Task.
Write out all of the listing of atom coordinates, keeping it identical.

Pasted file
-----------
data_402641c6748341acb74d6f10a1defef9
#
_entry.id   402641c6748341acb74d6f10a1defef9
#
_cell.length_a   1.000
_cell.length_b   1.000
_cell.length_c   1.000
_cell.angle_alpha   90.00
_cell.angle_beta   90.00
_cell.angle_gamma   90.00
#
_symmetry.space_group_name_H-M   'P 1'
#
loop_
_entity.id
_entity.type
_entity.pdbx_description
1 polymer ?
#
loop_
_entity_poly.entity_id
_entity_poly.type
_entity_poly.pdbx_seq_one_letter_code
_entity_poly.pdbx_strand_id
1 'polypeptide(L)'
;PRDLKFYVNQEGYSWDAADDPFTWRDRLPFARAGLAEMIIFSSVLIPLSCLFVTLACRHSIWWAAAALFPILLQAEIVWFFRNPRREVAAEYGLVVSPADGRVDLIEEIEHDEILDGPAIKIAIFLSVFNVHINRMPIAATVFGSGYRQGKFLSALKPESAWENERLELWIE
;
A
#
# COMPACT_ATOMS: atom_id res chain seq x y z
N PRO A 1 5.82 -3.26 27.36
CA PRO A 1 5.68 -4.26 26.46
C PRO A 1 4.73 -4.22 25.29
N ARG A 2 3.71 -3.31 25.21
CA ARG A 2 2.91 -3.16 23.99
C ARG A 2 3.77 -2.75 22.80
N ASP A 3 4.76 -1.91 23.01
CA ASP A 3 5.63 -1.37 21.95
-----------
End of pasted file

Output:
data_402641c6748341acb74d6f10a1defef9
#
_entry.id   402641c6748341acb74d6f10a1defef9
#
_cell.length_a   1.000
_cell.length_b   1.000
_cell.length_c   1.000
_cell.angle_alpha   90.00
_cell.angle_beta   90.00
_cell.angle_gamma   90.00
#
_symmetry.space_group_name_H-M   'P 1'
#
loop_
_entity.id
_entity.type
_entity.pdbx_description
1 polymer ?
#
loop_
_entity_poly.entity_id
_entity_poly.type
_entity_poly.pdbx_seq_one_letter_code
_entity_poly.pdbx_strand_id
1 'polypeptide(L)'
;PRDLKFYVNQEGYSWDAADDPFTWRDRLPFARAGLAEMIIFSSVLIPLSCLFVTLACRHSIWWAAAALFPILLQAEIVWFFRNPRREVAAEYGLVVSPADGRVDLIEEIEHDEILDGPAIKIAIFLSVFNVHINRMPIAATVFGSGYRQGKFLSALKPESAWENERLELWIE
;
A
#
# COMPACT_ATOMS: atom_id res chain seq x y z
N PRO A 1 5.82 -3.26 27.36
CA PRO A 1 5.68 -4.26 26.46
C PRO A 1 4.73 -4.22 25.29
N ARG A 2 3.71 -3.31 25.21
CA ARG A 2 2.91 -3.16 23.99
C ARG A 2 3.77 -2.75 22.80
N ASP A 3 4.76 -1.91 23.01
CA ASP A 3 5.63 -1.37 21.95